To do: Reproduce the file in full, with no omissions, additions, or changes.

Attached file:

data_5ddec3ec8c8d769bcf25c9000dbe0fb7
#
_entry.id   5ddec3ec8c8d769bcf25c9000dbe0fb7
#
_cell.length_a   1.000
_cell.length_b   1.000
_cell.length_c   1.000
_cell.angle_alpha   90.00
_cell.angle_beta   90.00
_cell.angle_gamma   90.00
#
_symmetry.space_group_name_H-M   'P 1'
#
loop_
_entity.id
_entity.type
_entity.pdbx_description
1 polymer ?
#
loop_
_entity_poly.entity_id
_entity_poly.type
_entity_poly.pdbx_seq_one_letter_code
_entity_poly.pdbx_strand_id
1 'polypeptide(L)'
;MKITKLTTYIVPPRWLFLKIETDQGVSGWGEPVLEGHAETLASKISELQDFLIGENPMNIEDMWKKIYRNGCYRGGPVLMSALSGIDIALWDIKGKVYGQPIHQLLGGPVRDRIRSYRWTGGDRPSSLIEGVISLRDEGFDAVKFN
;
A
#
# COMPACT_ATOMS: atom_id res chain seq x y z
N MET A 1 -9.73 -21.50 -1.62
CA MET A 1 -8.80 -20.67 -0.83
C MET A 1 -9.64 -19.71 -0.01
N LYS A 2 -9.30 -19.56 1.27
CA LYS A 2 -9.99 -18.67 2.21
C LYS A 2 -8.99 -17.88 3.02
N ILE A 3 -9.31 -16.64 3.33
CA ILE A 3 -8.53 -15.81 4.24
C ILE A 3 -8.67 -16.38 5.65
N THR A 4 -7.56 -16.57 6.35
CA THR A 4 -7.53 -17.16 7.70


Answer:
data_5ddec3ec8c8d769bcf25c9000dbe0fb7
#
_entry.id   5ddec3ec8c8d769bcf25c9000dbe0fb7
#
_cell.length_a   1.000
_cell.length_b   1.000
_cell.length_c   1.000
_cell.angle_alpha   90.00
_cell.angle_beta   90.00
_cell.angle_gamma   90.00
#
_symmetry.space_group_name_H-M   'P 1'
#
loop_
_entity.id
_entity.type
_entity.pdbx_description
1 polymer ?
#
loop_
_entity_poly.entity_id
_entity_poly.type
_entity_poly.pdbx_seq_one_letter_code
_entity_poly.pdbx_strand_id
1 'polypeptide(L)'
;MKITKLTTYIVPPRWLFLKIETDQGVSGWGEPVLEGHAETLASKISELQDFLIGENPMNIEDMWKKIYRNGCYRGGPVLMSALSGIDIALWDIKGKVYGQPIHQLLGGPVRDRIRSYRWTGGDRPSSLIEGVISLRDEGFDAVKFN
;
A
#
# COMPACT_ATOMS: atom_id res chain seq x y z
N MET A 1 -9.73 -21.50 -1.62
CA MET A 1 -8.80 -20.67 -0.83
C MET A 1 -9.64 -19.71 -0.01
N LYS A 2 -9.30 -19.56 1.27
CA LYS A 2 -9.99 -18.67 2.21
C LYS A 2 -8.99 -17.88 3.02
N ILE A 3 -9.31 -16.64 3.33
CA ILE A 3 -8.53 -15.81 4.24
C ILE A 3 -8.67 -16.38 5.65
N THR A 4 -7.56 -16.57 6.35
CA THR A 4 -7.53 -17.16 7.70